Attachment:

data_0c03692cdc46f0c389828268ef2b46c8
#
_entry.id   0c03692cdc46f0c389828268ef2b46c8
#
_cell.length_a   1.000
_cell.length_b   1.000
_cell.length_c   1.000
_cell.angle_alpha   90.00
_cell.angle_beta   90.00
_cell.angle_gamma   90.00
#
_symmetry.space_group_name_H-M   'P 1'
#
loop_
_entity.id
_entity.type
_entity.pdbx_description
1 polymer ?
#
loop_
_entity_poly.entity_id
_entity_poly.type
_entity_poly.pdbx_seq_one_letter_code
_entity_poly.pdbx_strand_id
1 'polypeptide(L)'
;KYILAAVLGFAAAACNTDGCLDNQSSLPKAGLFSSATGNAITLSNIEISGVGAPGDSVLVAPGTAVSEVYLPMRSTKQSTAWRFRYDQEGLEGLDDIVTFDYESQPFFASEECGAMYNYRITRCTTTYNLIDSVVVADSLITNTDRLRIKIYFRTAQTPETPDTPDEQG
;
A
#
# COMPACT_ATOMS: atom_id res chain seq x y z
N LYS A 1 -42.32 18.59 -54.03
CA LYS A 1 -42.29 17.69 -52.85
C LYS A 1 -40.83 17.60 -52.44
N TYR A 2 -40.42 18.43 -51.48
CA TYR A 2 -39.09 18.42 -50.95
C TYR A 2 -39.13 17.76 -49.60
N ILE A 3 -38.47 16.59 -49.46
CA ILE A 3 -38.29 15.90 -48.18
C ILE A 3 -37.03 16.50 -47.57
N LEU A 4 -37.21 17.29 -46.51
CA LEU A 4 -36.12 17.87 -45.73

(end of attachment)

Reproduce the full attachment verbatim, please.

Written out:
data_0c03692cdc46f0c389828268ef2b46c8
#
_entry.id   0c03692cdc46f0c389828268ef2b46c8
#
_cell.length_a   1.000
_cell.length_b   1.000
_cell.length_c   1.000
_cell.angle_alpha   90.00
_cell.angle_beta   90.00
_cell.angle_gamma   90.00
#
_symmetry.space_group_name_H-M   'P 1'
#
loop_
_entity.id
_entity.type
_entity.pdbx_description
1 polymer ?
#
loop_
_entity_poly.entity_id
_entity_poly.type
_entity_poly.pdbx_seq_one_letter_code
_entity_poly.pdbx_strand_id
1 'polypeptide(L)'
;KYILAAVLGFAAAACNTDGCLDNQSSLPKAGLFSSATGNAITLSNIEISGVGAPGDSVLVAPGTAVSEVYLPMRSTKQSTAWRFRYDQEGLEGLDDIVTFDYESQPFFASEECGAMYNYRITRCTTTYNLIDSVVVADSLITNTDRLRIKIYFRTAQTPETPDTPDEQG
;
A
#
# COMPACT_ATOMS: atom_id res chain seq x y z
N LYS A 1 -42.32 18.59 -54.03
CA LYS A 1 -42.29 17.69 -52.85
C LYS A 1 -40.83 17.60 -52.44
N TYR A 2 -40.42 18.43 -51.48
CA TYR A 2 -39.09 18.42 -50.95
C TYR A 2 -39.13 17.76 -49.60
N ILE A 3 -38.47 16.59 -49.46
CA ILE A 3 -38.29 15.90 -48.18
C ILE A 3 -37.03 16.50 -47.57
N LEU A 4 -37.21 17.29 -46.51
CA LEU A 4 -36.12 17.87 -45.73